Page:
Here's a trick to help with expressive playing: play your phrases as musically as possible on one note.
Take Guilmant's Morceaue Symphonique, for example:
The top line is from the piece. The second line is the same rhythm without the pitches. I've circled two notes that points of greater musical tension. Aim at these notes.
Once you can play very expressively on a single pitch, add in the pitches and see if it has gotten better.
This reminds me of that observation that, when a person loses one sense (sight, for example) other senses become more keen. Once deprived of convenient pitches, you become more keenly aware of other elements that go into phrasing: dynamics, intensity of sound, vibrato, note shape, etc.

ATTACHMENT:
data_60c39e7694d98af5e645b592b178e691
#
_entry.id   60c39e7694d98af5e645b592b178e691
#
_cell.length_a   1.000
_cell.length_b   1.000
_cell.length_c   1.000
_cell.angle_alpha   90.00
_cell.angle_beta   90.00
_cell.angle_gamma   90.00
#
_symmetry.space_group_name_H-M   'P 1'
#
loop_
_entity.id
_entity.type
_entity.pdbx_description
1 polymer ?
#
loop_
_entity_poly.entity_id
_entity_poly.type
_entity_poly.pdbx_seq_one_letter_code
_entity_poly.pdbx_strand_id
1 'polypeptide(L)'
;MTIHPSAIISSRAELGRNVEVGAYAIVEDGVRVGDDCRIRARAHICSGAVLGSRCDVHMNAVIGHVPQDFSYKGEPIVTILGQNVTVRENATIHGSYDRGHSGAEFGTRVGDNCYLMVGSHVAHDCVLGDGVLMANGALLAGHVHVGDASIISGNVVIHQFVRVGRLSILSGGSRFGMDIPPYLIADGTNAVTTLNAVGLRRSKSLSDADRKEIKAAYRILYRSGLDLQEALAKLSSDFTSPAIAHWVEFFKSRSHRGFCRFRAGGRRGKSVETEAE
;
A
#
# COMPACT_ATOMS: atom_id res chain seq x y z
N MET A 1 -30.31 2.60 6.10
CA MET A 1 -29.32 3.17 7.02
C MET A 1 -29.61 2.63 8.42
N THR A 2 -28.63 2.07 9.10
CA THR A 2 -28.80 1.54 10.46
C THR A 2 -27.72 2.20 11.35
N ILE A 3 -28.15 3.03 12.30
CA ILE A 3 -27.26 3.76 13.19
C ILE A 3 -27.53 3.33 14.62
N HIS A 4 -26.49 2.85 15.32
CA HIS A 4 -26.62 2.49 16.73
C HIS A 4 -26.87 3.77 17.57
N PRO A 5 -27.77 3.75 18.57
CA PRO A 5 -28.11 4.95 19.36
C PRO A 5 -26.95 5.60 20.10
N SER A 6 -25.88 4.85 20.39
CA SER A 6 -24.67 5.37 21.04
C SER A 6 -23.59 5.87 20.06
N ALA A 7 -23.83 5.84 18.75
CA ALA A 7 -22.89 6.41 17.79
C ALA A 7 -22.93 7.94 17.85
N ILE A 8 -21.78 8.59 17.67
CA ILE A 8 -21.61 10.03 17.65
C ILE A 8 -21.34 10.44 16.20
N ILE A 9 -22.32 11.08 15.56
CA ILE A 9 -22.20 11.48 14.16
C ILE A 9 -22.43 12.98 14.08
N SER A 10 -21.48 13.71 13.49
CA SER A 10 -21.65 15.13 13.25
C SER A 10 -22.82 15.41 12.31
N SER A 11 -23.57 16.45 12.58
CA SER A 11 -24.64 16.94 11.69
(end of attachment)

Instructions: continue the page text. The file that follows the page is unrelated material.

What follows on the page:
This one-note technique can also be used to clarify rhythm. Here's an example from a Galliard Sonata...
A lesson trick that can work: first the teacher and the student play the rhythm together on one note (not robotically but with good emphases). Then, the teacher stays on the single note while the student plays the passage with the pitches included.
Hope this helps.